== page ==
1. “Judd Apatow Wants to Make the Real World as Nice as His Movies.” For The Village Voice, Amy Nicholson interviews the filmmaker.
“’She’s crazy funny. I mean, funny in a way that I can only really compare to Seth,’ says Apatow of [Amy] Schumer. As Rogen and Dunham know, when Apatow thinks you’re talented, he does something about it. He invited Schumer to write him a script. Her first story was wild, high-concept fiction—an idea both are keeping under wraps for now. It was good, but Apatow wanted something more personal, the kind of movie Judd Apatow might have made if Judd Apatow had ever been a 33-year-old single woman. As he saw it, Schumer’s debut film was her chance to define her screen identity. ’It might be easier for Anne Hathaway to get great scripts,’ Apatow notes. ’But if you have a strong comic voice, there’s very few scripts that have your voice.’”
2. “The Cinema Isn’t a Place; It’s an Idea.” The new movie-review policy at the Times, Richard Brody argues, gives smaller films and online releases a more even playing field. But as the cultural clutter increases, critical judgement is more crucial than ever.
“The lack of a theatrical release doesn’t prevent anyone from writing enthusiastically about films available only on V.O.D.—but it does keep those films out of Oscar consideration and out of the journalistic confines constructed to coincide with it. I heartily agree with Scott: being a film critic now entails paying attention to V.O.D. releases. Yet that’s why the changes augured by the Times’s new policy won’t do much to clear space for independent-film releases. With coverage expanding to on-demand and online releases, the clutter—and the demands on a movie critic’s attention—will only increase. The changes in critical coverage make critical judgment all the more crucial. Only a discerning sense of what’s important—artistically and therefore journalistically and even historically—will enable a critic to bring a little-marketed film of great merit to the attention of readers and viewers. Without that exacting taste, no change in policy will ever help.”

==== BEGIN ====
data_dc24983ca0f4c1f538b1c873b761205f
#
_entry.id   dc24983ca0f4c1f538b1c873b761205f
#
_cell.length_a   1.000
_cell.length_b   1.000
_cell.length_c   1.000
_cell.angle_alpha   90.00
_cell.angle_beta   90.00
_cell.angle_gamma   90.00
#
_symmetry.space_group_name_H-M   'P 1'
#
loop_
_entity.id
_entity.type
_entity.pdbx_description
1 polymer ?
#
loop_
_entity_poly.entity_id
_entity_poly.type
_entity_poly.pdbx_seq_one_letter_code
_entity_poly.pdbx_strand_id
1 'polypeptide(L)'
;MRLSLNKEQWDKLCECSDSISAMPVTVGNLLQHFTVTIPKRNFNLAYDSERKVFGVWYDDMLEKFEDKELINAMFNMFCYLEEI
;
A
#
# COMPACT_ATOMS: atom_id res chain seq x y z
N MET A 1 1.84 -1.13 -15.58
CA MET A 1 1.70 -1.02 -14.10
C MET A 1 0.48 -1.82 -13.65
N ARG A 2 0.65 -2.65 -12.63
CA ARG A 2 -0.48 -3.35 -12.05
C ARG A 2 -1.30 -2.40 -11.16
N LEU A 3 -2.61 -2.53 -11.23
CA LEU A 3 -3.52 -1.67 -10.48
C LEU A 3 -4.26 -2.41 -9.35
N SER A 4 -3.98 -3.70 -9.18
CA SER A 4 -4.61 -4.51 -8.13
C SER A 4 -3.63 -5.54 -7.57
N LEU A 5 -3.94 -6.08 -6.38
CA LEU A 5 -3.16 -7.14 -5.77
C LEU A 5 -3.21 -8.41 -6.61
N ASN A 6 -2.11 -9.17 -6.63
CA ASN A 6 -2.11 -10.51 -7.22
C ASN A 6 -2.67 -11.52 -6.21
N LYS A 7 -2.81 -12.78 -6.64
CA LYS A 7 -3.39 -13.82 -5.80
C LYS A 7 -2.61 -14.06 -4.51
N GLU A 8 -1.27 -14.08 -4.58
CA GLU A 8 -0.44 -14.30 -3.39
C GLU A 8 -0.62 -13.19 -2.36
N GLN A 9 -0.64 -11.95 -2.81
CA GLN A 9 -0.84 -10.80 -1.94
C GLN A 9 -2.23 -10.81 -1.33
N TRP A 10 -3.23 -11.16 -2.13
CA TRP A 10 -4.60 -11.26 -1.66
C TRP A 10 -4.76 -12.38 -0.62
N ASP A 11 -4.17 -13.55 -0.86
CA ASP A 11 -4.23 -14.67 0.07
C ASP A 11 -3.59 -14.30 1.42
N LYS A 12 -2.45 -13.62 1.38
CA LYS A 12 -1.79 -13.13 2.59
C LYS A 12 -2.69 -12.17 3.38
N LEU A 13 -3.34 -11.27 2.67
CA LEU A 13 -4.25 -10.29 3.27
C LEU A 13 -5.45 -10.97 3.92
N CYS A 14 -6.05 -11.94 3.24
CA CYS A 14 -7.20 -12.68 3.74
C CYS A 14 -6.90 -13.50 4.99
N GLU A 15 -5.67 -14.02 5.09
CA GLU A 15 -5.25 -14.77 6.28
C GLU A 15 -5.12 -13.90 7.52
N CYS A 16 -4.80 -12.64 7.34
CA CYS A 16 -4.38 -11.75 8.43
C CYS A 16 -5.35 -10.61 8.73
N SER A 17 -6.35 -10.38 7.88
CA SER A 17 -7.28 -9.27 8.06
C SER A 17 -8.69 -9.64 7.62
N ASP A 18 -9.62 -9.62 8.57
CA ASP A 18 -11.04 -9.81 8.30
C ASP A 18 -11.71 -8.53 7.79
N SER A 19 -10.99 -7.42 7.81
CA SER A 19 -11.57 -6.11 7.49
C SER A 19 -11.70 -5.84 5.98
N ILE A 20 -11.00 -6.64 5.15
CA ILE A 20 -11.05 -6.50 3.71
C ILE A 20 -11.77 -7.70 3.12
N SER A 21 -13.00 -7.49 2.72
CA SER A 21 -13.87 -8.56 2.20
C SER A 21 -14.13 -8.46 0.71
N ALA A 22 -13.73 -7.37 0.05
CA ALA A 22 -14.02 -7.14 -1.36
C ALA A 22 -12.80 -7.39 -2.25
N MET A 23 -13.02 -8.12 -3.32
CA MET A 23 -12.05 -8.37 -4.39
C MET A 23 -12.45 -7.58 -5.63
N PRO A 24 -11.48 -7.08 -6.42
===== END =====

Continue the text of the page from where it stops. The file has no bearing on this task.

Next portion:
3. “Hollywood Hologram Wars: Vicious Legal Feud Behind Virtual Mariah, Marilyn and Mick.” From Homer Simpson to Jimmy Kimmel to Disney’s upcoming ’Star Wars’ movie, Hollywood’s new technology already is transmitting stars to multiple spots and reviving ones long gone. But now, a legal war between two entrepreneurs is holding back a potentially massive business as they squabble on social media (’Come at me, bro,’ says one).